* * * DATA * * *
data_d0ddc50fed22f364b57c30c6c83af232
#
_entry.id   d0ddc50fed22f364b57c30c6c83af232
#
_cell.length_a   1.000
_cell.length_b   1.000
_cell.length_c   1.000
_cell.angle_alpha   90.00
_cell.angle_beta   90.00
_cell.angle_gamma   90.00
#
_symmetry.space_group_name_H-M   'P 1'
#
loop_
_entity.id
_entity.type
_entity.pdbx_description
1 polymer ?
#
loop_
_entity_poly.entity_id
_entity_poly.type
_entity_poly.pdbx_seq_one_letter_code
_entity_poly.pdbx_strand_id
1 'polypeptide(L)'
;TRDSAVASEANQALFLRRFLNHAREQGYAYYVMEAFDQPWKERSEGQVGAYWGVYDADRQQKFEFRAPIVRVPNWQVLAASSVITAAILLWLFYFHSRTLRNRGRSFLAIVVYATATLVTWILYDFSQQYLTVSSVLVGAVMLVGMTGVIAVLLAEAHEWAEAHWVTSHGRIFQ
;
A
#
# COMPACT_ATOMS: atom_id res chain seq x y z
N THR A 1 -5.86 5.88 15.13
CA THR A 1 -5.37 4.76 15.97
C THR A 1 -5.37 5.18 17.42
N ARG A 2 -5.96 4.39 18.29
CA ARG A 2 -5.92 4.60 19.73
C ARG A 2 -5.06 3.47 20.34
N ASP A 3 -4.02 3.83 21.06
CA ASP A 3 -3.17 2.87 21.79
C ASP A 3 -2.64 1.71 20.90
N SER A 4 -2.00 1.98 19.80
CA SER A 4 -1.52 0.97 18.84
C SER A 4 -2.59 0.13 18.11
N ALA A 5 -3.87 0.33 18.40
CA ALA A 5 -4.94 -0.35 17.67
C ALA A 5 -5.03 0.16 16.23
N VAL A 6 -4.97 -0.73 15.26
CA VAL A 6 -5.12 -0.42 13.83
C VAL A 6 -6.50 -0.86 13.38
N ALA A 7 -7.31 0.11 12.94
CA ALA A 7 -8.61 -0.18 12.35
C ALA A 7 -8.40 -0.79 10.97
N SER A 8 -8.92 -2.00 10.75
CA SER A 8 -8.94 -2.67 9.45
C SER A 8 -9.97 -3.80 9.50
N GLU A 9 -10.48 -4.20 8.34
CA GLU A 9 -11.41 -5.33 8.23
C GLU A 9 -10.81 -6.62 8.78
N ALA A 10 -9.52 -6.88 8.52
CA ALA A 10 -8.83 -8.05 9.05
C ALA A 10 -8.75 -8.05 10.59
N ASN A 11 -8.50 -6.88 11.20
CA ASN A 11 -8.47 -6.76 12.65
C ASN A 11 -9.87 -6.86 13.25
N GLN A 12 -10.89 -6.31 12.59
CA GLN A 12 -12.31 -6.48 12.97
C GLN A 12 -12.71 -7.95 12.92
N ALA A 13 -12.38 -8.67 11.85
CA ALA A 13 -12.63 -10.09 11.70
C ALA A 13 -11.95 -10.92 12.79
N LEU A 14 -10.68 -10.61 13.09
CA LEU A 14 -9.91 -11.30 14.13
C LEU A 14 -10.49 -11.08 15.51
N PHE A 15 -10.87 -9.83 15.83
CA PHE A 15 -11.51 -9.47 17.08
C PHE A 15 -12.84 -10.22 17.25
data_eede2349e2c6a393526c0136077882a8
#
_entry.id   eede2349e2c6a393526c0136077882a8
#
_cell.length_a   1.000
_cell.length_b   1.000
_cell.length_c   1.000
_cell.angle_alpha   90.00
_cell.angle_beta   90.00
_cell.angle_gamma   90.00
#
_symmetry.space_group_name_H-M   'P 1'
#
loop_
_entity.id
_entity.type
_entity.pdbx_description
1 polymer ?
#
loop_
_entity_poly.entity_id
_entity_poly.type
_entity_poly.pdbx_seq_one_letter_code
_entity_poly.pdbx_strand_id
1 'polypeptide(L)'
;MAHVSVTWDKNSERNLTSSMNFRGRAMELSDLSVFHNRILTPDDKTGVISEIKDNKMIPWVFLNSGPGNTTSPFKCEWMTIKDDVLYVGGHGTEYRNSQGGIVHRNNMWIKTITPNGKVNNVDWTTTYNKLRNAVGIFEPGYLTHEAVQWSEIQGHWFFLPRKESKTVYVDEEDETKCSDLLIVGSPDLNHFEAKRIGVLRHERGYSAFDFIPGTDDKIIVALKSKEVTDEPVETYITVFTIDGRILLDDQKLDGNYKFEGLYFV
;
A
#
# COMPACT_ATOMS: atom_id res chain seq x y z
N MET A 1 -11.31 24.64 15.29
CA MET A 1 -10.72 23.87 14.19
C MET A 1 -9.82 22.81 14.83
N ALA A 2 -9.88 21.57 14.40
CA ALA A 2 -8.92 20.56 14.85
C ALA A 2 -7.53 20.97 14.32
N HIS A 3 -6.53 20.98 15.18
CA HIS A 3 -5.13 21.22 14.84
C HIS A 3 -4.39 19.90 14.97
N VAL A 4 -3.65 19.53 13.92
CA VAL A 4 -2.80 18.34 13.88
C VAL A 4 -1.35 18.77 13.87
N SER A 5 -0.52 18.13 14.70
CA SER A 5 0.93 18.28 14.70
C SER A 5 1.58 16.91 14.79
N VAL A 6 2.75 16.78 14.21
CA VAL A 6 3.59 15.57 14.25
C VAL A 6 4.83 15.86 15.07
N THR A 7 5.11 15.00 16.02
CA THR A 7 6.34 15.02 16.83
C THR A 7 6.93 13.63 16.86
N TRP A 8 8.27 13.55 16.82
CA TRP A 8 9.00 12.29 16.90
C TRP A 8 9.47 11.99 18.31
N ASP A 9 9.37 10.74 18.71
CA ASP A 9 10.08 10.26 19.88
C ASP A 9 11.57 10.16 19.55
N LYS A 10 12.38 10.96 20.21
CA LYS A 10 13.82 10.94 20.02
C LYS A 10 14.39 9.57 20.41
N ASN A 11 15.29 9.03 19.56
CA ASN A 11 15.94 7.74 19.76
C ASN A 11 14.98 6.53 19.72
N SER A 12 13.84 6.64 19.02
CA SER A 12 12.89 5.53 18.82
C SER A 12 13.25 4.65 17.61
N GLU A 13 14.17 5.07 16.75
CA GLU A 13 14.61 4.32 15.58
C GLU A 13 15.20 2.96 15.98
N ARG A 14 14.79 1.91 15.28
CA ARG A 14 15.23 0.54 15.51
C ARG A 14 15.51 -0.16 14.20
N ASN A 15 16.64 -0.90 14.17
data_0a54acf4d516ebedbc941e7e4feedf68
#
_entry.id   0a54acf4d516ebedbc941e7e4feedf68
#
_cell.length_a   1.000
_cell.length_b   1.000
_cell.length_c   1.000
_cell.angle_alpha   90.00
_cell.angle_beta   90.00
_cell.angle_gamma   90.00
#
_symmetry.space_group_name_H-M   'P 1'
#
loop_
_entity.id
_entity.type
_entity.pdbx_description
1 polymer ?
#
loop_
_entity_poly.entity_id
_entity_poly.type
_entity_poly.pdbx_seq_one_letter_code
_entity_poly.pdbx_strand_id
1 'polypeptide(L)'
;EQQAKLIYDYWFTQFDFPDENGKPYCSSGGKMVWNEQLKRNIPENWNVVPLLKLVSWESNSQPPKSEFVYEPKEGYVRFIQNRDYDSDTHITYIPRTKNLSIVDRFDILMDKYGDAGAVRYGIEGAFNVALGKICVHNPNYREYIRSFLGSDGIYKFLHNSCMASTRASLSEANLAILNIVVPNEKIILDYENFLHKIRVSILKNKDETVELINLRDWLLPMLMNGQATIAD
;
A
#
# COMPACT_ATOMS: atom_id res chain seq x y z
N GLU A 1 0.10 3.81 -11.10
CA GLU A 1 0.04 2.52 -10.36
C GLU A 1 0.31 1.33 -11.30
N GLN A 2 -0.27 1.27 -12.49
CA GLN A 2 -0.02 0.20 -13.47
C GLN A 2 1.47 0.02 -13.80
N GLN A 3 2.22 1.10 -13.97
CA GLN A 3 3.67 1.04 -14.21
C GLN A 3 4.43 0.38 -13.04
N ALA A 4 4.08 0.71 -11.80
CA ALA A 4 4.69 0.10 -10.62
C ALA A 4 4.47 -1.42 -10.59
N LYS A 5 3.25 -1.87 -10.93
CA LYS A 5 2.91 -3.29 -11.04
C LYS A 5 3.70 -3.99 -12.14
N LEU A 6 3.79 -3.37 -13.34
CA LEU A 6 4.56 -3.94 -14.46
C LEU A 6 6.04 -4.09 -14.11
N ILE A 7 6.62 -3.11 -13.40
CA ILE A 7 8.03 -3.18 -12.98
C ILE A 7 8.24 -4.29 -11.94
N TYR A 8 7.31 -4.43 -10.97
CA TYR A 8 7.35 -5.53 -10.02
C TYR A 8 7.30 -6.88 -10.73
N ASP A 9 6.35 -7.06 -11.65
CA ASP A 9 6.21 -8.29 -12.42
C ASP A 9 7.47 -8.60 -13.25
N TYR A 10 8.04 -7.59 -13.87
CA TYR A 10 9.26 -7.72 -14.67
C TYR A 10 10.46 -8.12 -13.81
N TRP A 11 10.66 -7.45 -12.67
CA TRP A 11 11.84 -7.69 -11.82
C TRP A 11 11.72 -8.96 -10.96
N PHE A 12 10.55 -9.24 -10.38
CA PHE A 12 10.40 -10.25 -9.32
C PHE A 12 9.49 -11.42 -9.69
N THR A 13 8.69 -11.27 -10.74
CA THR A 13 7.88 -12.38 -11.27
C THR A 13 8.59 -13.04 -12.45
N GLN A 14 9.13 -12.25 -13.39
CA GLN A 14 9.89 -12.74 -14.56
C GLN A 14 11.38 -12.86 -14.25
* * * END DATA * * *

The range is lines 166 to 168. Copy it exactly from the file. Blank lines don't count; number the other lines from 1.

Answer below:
1 polymer ?
#
loop_